To the left is my daughter,
Sally, holding her Comet J5
Cruiser. It was built sometime in the early 1990s, while we lived in Smithsburg, Maryland.
This particular photo was taken quite a few years later when we were living in Loveland,
Below are photos of the model taken in early 2009. It has survived rather well for
being at least 15 years old and for having made about five household moves. The tissue
covering is a bit brittle from spending some time in the attic.
No special building building techniques were used - just careful cutting, sanding
, and gluing. Yellow Japanese (Jap) tissue was used for covering, with nitrate dope to
attach the wet tissue to the frame, and then a 50/50 dope/thinner mixture for a few overall
coats. Yes, that is a slight upward bow you see in the wings; it was not intentional,
but would have been more trouble than it was worth to un-curve.
One unique thing I did do was to hinge the rudder and elevator halves to make flight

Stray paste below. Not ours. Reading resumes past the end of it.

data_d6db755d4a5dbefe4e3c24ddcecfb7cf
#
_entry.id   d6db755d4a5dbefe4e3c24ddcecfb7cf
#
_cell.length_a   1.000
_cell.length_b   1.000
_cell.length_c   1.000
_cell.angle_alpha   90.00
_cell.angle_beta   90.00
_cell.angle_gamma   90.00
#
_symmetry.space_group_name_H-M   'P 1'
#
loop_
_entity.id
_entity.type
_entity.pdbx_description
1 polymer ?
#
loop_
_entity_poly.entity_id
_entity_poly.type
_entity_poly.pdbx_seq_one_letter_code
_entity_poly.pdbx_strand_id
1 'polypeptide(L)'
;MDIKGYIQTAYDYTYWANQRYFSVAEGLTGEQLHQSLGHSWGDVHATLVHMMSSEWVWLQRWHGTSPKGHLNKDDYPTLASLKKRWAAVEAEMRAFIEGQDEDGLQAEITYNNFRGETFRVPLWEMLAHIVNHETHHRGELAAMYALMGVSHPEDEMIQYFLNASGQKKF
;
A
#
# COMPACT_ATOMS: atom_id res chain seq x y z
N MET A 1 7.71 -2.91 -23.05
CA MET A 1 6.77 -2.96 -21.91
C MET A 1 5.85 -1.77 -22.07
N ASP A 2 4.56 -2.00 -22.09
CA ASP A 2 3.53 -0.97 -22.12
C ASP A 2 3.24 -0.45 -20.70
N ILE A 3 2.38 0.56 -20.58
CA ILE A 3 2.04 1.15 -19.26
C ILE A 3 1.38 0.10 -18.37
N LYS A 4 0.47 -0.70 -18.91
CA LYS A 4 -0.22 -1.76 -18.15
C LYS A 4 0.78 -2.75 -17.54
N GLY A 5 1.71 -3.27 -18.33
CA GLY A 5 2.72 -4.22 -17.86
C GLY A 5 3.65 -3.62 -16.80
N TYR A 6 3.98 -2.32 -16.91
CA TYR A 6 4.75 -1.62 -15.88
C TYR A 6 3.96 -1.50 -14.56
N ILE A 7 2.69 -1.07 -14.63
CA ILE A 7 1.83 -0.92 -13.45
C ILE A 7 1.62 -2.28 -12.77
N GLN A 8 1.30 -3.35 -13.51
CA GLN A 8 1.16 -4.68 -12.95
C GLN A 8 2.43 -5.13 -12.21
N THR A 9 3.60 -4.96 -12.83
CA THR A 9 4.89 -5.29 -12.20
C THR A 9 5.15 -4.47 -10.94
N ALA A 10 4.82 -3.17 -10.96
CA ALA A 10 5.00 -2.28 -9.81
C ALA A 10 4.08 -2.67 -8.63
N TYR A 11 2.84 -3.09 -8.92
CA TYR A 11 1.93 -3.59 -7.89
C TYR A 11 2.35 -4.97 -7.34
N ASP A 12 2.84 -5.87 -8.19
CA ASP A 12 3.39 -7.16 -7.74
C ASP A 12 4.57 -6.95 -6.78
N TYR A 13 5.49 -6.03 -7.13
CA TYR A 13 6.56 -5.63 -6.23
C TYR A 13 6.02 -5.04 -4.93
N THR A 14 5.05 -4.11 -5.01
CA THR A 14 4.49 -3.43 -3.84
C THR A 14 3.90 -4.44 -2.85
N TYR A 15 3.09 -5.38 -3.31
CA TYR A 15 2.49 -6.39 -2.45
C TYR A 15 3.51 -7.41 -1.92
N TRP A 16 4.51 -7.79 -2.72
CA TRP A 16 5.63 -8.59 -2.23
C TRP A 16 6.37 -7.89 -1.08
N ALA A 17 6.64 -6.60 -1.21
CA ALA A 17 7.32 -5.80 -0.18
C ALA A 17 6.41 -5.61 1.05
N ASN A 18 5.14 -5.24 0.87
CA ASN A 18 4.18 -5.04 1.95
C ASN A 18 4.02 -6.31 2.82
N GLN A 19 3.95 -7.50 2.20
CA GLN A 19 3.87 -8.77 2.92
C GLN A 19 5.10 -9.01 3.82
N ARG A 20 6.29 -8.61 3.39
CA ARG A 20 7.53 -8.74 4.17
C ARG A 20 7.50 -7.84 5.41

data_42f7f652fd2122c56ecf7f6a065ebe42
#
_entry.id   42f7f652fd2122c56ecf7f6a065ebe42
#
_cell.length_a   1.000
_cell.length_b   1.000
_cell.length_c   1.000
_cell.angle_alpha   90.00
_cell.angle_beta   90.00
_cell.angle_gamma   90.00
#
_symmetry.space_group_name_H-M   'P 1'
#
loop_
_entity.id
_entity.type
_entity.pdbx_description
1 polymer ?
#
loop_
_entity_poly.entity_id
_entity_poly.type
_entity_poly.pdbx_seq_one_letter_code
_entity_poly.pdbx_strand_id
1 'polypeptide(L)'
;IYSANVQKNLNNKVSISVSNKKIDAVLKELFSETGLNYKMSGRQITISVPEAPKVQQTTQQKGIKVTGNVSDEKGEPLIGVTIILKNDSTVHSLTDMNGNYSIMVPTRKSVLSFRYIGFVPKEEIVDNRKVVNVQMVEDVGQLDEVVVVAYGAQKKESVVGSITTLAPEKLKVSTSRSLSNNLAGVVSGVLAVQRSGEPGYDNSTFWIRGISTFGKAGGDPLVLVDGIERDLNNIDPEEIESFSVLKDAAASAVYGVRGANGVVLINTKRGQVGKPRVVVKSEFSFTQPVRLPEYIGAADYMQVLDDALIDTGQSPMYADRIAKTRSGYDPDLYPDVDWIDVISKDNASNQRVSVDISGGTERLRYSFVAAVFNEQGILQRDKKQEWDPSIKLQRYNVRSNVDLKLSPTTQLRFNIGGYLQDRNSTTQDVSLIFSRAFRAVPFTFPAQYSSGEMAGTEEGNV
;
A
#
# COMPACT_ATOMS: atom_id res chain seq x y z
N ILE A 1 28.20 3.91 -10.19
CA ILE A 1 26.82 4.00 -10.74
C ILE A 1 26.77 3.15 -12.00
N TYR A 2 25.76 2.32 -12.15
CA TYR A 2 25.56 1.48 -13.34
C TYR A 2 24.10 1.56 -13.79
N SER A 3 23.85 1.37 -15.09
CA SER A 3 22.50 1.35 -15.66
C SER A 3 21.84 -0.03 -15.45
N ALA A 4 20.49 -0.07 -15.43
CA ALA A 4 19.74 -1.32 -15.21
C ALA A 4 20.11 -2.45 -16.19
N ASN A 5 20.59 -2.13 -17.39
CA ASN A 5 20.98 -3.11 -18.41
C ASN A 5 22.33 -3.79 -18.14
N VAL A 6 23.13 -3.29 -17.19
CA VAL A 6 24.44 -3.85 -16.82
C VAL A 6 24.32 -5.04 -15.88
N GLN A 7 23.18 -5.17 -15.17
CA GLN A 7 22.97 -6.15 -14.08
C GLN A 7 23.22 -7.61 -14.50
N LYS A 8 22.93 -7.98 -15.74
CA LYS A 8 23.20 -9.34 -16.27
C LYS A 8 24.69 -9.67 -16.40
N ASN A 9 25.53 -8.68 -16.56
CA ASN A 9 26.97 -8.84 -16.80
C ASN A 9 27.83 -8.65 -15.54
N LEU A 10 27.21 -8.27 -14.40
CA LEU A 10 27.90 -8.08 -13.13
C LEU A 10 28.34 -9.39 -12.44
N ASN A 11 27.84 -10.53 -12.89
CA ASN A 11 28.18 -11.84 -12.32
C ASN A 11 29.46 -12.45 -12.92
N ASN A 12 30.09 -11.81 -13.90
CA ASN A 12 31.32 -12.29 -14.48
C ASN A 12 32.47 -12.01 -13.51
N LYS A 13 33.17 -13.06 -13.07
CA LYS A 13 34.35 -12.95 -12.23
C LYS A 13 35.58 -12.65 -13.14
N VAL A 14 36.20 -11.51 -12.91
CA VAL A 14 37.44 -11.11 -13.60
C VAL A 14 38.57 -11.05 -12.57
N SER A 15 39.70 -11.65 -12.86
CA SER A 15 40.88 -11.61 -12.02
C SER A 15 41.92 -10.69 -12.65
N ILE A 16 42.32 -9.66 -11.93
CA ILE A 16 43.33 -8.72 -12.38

trimming easier. I used thin electrical solder as the hinges. Even though it is 60% lead,
the amount is so small that the weight is negligible. It is easy to bend while being
sturdy enough to hold the setting. Since the elevator halves are independent, rolling
tendencies can easily be corrected.
The Comet J-5 Cruiser flew fairly well, but was nothing stellar. I used four strands
of 1/8 FAI tan rubber form Peck Polymers (yup, I still have a fair amount of it). The
propeller also came from Peck Polymers.
Click on the Comet J-5 Cub Cruiser kit box to see a really nice photos on the
Small Flying Arts website of
a J-5 being built and covered (the pictures have been removed).